Researchers led by Kourosh Kalantar-Zadeh, at RMIT University in Melbourne, Australia have developed the first intestinal gas-diagnosing pill to be tested in human. During the study, which was published on January 8 in Nature Electronics, the swallowable gas sensors were tested in seven healthy participants who ate low and high-fiber diets.
This ‘smart’ capsule is capable of measuring levels of Oxygen, Hydrogen, and Carbon dioxide as it travels through the intestines of human beings. It sends the data in real-time to a device like a smartphone. This electronic pill can shape custom diets for optimal stomach health. Also, it can help doctors to distinguish between the early signs of different Gastrointestinal disorders, such as malabsorption syndrome, Crohn’s disease, colitis, irritable bowel syndrome, and even colon cancer.
On its surface, the gas capsule looks like a swallowable capsule with the outer most layer made of polyethylene. But within its inch-long shell, there are two gas sensors, a temperature sensor, a microcontroller, a radio-frequency transmitter, and button-sized silver-oxide batteries. The gas sensors are sealed within a specialized membrane that allows gas in but completely keeps stomach acid and digestive juices out.
It determines gas profiles in the stomach by controlling the heating elements of the sensors. Since oxygen, hydrogen, and carbon dioxide all have heat conductivity, the sensors can accurately determine the levels of these gases by taking measurements at multiple temperature points.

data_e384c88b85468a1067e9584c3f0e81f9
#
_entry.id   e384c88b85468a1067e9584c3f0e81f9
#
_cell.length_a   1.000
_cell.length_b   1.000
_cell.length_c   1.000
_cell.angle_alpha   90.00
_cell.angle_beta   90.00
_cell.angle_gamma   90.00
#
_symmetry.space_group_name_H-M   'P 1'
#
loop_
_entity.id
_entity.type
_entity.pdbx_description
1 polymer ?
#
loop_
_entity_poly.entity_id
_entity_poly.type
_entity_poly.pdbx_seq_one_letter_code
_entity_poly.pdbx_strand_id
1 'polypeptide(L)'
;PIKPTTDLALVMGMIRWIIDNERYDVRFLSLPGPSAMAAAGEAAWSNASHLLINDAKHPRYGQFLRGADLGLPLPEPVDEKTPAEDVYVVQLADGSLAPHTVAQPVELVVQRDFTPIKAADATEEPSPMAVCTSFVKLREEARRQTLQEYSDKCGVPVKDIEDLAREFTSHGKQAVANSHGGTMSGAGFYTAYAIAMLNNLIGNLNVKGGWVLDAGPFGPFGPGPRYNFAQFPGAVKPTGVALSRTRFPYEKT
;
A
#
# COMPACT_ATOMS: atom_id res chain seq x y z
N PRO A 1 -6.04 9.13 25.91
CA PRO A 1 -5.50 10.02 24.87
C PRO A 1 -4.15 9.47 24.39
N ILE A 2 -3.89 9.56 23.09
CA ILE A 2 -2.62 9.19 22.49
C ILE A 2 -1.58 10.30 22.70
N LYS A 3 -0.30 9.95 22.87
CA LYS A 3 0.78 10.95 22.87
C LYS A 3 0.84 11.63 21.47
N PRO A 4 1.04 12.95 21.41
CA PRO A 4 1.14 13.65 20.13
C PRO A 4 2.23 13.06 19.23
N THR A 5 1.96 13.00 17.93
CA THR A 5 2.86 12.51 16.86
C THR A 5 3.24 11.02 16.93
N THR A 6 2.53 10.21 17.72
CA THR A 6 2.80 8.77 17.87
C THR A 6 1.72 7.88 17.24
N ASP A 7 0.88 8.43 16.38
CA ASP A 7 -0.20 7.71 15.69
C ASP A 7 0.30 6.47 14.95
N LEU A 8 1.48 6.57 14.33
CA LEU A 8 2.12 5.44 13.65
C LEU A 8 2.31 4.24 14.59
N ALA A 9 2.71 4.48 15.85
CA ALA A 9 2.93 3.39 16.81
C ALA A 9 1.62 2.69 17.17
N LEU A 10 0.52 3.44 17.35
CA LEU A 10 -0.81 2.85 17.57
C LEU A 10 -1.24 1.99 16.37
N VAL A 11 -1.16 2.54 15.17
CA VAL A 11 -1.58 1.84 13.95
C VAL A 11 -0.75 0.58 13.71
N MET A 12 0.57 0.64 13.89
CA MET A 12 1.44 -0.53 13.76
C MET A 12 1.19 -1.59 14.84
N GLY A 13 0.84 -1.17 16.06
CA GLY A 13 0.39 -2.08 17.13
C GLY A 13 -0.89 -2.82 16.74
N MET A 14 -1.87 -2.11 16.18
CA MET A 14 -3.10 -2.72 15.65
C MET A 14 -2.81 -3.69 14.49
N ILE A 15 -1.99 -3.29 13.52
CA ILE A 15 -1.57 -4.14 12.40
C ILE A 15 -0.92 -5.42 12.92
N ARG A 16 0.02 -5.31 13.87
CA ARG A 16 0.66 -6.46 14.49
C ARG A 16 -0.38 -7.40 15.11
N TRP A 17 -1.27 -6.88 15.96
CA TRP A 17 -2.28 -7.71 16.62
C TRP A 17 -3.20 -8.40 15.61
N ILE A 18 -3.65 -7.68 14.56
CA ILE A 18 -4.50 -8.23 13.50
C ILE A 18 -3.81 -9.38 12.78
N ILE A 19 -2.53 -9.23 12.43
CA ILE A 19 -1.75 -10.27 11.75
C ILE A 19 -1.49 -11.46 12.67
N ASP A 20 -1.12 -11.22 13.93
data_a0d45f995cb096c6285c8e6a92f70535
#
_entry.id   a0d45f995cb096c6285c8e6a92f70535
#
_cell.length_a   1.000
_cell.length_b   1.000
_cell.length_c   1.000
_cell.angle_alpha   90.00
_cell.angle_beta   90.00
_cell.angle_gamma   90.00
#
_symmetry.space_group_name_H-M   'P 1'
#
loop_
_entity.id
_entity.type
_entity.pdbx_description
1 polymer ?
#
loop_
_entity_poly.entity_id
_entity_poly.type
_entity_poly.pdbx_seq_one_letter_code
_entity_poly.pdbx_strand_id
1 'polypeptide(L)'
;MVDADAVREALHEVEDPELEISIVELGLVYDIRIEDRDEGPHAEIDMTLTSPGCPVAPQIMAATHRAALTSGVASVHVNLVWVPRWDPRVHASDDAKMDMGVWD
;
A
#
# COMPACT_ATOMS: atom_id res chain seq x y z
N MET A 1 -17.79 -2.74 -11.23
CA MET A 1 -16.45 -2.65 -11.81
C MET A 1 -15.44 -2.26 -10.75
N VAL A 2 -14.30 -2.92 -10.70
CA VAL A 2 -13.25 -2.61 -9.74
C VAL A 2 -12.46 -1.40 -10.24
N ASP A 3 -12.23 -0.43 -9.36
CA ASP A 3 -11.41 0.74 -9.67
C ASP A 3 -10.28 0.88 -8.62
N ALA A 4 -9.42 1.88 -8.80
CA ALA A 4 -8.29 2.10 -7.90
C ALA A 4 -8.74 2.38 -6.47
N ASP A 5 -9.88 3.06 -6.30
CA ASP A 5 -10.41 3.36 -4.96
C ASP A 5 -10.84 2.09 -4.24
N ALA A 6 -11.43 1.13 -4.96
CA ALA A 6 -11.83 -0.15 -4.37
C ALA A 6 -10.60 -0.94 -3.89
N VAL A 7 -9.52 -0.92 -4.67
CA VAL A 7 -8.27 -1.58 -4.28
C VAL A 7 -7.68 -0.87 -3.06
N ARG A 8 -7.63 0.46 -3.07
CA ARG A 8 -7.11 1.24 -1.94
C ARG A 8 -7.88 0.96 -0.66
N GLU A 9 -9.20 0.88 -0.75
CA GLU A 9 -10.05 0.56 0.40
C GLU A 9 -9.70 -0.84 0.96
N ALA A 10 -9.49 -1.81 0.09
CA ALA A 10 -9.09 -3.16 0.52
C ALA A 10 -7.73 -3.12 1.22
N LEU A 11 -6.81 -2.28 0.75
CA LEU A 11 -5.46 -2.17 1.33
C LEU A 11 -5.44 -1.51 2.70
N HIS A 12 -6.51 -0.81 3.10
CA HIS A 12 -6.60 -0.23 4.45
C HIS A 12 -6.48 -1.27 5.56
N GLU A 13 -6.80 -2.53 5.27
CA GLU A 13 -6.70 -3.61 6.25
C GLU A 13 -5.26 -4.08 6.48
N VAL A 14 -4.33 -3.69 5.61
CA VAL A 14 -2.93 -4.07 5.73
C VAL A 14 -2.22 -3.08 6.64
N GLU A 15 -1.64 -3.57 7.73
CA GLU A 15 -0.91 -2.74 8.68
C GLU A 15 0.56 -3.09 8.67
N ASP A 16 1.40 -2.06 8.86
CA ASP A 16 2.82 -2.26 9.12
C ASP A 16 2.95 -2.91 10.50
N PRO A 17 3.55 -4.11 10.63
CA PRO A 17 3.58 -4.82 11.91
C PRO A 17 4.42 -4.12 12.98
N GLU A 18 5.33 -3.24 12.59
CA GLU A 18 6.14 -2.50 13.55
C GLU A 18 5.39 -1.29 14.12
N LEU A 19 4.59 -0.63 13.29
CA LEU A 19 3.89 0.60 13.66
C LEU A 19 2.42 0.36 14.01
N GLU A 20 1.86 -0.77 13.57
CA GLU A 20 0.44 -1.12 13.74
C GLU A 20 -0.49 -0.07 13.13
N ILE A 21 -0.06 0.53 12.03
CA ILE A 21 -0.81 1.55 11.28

The levels of oxygen-containing molecules picked up by the sensors told the researchers where the pill was located within the stomach. That’s because Oxygen concentrations drop over the journey of the 30-foot long digestive tract. The stomach is very oxygen-rich while the colon is nearly anaerobic. Kalantar-Zadeh and his team confirmed the accuracy of this results by imaging the pills directly with ultrasound.
Using an algorithm, the information coming from the sensors is processed and then the signal is relayed in real-time to a small receiver that has a range of up to 100 feet. The receiver can store or transmit the data via Bluetooth to a smartphone, which can post the data online for easy monitoring by users and doctors.
This trial not only revealed the safety and effectiveness of a swallowable sensor — it revealed something remarkable about the stomach itself as well.